Book Review: Mission Control, This Is Apollo
Reviewed by: Marianne Dyson
Title: Mission Control, This Is Apollo: The Story of the First Voyages to the Moon
Author: Andrew Chaikin, with Victoria Kohl
Illustrator: Alan Bean
Date: May 2009
Retail Price: $23.99
Andrew Chaikin and Alan Bean are a powerful team for introducing the Apollo program to a new generation. Few authors can compete with Andrew Chaikin when it comes to telling the stories of Apollo, and Apollo 12 astronaut Alan Bean is the only artist who can paint the Moon with the passion of personal experience. The combination of their talents has produced Mission Control, This is Apollo, a book that will appeal to a much wider audience than the targeted 9-12 age group.
The Bean artwork and captions are sufficient to promote this book to coffee-table status, and the expertly-crafted text is also consistent with a book that any adult could happily browse and digest while waiting for an appointment in a swanky office. The fortunate preteen readers who have copies given to them will likely linger, as I did, over the fascinating photos and paintings, and reread the stories until they can impress their friends and teachers by reciting the many historical details included in the book.
The book opens with a photo of the Moon showing the six landing sites and a one-page "cheat sheet" of terms such as "Command Module" and "undocking" that takes the place of a glossary. Next is a "Word from the Artist" outlining Bean's transition from astronaut to artist, and including his comments on the cover and front matter paintings. Although choosing a favorite is close to impossible, the spread just before the introduction, "Scouting For the Right Spot," of Bean and Conrad is most definitely near the top of my list.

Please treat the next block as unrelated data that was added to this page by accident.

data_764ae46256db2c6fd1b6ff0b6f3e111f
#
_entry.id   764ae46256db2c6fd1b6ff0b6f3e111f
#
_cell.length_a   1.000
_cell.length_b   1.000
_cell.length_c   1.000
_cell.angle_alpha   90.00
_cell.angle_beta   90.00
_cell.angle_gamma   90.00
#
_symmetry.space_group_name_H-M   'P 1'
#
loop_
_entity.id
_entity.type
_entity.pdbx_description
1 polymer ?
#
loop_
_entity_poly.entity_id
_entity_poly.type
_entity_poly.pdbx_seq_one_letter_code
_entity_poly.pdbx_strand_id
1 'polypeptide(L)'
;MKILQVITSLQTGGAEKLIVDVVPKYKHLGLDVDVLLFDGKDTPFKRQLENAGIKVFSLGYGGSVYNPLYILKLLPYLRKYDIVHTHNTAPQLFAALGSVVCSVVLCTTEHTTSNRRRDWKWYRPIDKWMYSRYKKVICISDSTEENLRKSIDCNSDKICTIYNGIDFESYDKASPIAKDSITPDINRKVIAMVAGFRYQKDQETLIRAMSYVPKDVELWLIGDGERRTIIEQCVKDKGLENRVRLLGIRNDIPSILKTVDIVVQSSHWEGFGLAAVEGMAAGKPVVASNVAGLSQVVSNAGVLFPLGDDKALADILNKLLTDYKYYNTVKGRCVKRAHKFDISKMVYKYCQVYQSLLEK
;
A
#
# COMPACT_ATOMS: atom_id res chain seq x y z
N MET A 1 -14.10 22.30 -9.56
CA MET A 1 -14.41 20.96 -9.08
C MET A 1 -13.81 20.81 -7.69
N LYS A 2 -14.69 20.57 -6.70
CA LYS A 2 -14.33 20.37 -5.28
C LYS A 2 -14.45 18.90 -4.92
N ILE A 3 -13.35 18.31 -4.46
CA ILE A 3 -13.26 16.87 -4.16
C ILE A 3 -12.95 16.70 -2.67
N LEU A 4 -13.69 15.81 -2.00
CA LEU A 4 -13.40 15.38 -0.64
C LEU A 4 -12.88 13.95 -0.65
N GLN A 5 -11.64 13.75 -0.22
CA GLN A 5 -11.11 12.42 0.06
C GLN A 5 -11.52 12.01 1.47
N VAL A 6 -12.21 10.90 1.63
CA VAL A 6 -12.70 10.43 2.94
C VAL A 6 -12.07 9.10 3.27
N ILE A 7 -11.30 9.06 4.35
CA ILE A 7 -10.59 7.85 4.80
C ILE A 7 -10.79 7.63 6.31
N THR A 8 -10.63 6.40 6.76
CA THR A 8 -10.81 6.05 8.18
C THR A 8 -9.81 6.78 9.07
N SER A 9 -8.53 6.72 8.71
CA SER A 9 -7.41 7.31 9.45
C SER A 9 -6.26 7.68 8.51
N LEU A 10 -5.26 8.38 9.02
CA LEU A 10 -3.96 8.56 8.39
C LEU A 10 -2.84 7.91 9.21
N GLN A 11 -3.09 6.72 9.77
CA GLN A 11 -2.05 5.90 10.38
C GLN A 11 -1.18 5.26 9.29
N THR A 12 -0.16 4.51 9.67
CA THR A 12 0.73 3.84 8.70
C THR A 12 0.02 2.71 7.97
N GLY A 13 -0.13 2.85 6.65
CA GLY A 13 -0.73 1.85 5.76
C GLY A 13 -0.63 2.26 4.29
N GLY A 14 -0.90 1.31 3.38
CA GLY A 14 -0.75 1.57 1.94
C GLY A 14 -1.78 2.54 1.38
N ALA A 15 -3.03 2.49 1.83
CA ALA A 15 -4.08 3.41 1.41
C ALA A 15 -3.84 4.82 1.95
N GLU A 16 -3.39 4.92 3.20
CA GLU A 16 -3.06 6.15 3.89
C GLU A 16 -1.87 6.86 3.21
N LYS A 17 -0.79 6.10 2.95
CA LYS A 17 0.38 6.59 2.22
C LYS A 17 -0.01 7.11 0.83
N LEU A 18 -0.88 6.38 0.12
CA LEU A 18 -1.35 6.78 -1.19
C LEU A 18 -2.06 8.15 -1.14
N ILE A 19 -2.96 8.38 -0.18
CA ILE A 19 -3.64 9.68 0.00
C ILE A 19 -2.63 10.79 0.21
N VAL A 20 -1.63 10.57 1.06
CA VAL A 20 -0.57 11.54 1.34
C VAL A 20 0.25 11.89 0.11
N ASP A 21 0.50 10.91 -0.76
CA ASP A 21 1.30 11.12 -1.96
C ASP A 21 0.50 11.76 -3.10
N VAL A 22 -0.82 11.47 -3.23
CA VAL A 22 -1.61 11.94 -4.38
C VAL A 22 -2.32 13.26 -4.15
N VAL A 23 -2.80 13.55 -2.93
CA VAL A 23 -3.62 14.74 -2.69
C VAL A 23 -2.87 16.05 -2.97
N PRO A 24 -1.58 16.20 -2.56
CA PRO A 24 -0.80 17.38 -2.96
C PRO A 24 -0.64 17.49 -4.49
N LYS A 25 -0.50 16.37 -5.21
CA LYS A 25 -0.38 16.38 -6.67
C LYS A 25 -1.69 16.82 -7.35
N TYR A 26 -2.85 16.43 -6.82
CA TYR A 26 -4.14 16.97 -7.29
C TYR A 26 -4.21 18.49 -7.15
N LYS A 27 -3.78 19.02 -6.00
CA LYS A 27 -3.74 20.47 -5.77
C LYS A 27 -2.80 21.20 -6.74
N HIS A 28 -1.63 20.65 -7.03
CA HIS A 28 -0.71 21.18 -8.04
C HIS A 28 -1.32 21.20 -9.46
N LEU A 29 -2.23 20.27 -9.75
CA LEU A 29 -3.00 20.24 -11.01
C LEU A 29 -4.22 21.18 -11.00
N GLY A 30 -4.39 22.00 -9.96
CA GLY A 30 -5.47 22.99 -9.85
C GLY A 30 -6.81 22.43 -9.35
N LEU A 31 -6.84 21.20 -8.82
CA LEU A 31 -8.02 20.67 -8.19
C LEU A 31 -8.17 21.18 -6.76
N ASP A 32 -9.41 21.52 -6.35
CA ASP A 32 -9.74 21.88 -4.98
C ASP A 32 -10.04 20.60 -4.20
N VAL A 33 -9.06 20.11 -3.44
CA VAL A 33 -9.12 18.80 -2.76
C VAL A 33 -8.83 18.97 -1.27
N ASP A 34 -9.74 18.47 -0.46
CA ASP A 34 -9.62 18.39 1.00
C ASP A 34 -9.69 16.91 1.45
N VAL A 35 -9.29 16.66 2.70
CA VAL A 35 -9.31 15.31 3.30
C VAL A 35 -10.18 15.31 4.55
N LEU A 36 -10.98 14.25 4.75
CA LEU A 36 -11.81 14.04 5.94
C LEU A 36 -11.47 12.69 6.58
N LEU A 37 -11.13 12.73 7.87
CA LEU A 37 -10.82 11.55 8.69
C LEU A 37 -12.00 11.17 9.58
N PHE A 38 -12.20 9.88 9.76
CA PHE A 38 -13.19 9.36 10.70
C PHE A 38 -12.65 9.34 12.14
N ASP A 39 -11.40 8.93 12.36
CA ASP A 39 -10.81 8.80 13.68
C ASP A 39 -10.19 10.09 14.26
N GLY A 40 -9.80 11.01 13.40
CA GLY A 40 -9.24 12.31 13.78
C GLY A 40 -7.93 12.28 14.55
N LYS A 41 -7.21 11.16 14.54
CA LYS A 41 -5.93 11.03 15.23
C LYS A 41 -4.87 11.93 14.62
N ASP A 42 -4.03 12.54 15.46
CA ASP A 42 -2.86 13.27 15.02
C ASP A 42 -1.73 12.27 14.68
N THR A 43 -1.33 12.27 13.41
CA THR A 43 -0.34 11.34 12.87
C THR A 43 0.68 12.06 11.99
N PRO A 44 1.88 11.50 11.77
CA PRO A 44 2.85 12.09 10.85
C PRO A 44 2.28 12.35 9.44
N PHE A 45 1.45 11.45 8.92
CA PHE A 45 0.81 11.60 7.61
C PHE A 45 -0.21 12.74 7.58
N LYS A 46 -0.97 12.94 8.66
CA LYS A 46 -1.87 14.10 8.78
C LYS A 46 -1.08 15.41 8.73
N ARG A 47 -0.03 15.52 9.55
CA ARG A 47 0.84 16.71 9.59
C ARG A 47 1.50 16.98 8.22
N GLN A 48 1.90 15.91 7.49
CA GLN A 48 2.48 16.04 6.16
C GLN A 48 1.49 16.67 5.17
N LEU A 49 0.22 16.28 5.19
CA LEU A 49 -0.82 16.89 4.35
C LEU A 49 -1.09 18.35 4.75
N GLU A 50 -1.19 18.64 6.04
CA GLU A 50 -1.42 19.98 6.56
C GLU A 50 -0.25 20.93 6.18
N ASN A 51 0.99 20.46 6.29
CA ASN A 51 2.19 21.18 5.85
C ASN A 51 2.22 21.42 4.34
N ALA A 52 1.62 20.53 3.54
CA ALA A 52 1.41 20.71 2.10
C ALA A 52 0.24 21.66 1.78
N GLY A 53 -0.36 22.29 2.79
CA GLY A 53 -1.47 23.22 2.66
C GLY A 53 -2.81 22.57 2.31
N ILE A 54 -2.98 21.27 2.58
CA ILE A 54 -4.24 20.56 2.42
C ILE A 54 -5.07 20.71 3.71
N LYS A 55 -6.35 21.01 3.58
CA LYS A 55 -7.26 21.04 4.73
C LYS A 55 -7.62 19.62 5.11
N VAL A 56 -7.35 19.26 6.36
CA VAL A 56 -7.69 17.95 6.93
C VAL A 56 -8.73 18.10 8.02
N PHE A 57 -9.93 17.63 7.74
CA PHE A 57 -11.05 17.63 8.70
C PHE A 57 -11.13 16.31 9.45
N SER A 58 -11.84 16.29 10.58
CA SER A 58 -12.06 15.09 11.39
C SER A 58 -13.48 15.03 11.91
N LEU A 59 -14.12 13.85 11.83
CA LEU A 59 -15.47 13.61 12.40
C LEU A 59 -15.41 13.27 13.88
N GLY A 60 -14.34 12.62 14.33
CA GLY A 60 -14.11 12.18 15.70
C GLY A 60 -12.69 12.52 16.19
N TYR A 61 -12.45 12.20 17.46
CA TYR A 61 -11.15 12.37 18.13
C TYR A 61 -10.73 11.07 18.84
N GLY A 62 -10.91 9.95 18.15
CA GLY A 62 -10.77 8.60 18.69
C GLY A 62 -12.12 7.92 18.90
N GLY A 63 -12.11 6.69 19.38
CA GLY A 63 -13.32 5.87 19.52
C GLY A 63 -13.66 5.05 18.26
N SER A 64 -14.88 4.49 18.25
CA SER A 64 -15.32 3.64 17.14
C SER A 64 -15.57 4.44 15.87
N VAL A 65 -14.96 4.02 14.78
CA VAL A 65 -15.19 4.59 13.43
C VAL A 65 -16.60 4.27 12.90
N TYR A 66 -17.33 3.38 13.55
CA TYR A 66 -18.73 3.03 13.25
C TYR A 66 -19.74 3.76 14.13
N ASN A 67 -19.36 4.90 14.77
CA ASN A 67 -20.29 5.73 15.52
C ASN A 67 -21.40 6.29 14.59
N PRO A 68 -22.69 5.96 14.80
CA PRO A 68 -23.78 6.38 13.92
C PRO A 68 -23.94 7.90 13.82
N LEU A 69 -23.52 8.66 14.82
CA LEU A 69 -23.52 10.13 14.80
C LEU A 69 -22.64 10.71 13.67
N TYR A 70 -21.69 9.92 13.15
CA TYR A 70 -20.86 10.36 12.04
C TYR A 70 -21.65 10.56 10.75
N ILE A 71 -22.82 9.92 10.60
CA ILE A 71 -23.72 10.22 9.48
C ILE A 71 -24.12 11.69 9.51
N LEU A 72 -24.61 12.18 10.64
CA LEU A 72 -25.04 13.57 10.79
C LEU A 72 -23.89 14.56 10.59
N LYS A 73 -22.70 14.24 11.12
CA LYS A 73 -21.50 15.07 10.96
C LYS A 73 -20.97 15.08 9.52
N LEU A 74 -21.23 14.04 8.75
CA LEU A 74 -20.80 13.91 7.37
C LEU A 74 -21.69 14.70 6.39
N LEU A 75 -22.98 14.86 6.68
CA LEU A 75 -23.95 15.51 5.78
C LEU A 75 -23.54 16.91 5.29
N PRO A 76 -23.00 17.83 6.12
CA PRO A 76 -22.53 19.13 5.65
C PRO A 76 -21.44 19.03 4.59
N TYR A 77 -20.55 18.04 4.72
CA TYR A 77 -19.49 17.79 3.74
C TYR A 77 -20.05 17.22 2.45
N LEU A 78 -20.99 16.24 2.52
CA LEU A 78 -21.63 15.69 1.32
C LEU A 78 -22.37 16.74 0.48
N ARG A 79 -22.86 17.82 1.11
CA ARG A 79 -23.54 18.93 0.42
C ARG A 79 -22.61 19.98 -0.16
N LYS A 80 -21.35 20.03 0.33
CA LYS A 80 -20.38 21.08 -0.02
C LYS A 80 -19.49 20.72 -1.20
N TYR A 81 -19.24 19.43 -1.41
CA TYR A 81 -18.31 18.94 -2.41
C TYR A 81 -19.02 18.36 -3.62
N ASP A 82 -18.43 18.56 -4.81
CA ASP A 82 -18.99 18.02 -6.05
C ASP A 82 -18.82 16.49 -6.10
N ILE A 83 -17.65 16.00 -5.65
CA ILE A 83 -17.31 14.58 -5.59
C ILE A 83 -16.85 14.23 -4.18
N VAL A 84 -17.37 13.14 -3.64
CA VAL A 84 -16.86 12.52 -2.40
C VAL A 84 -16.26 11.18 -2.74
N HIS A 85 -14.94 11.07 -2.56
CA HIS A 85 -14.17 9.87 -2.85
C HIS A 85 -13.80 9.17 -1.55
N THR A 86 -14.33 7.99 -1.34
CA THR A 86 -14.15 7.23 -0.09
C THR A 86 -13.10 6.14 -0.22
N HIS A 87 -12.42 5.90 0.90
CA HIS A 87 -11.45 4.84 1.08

Instead of chapters, the book is organized chronologically by missions. The first section is a several-page summary of the genesis and context of the space race between the United States and the former Soviet Union. Chaikin concisely explains the challenges the Apollo Project faced, and how the Gemini program was needed to build the capabilities necessary to attain the goal of a human round-trip to the Moon.
Chaikin makes liberal use of one-page sidebars to further explore topics such as the selection of the first astronauts, Mission Control operations, space sickness (including that the reason for weightlessness is falling!) and the excitement of the first live television broadcast from the Moon. Young readers (and curious adults) will learn, in exacting detail complete with photos, how Apollo astronauts went to the bathroom in space and then kneaded their feces with a germicide.
The descriptions of each Apollo mission, from Apollo 1 to 17, include all the must-know facts needed for student book reports and essays, and enough of the personal stories of the people involved to give the reader a solid understanding of the missions' historical context and impact. The text is likely to prove challenging for juvenile readers because of long, complex sentences containing lots of multisyllabic and technical words which are not defined in the context or in a glossary. However, the high interest subject should motivate even reluctant readers to sound out "environmental" and look up "disinfectant" and "simulator." For example, the story of Apollo 9, told from Dave Scott's viewpoint while flying solo in the command module, was so compelling that I felt as if I were floating beside him, watching the lunar module, Spider, out the window.
The Bean paintings, melding the vivid colors of imagination with the smooth precision of reality, are simply a joy to behold. The captions offer fascinating tidbits and unique insights into the challenges and accomplishments of our first lunar explorers.
With Mission Control, This is Apollo, Chaikin and Bean have created something that is more like a cherished family album or an artist's portfolio than a children's book. Space enthusiasts of all ages would do well to add this one to their personal collections.
© 2009 Marianne Dyson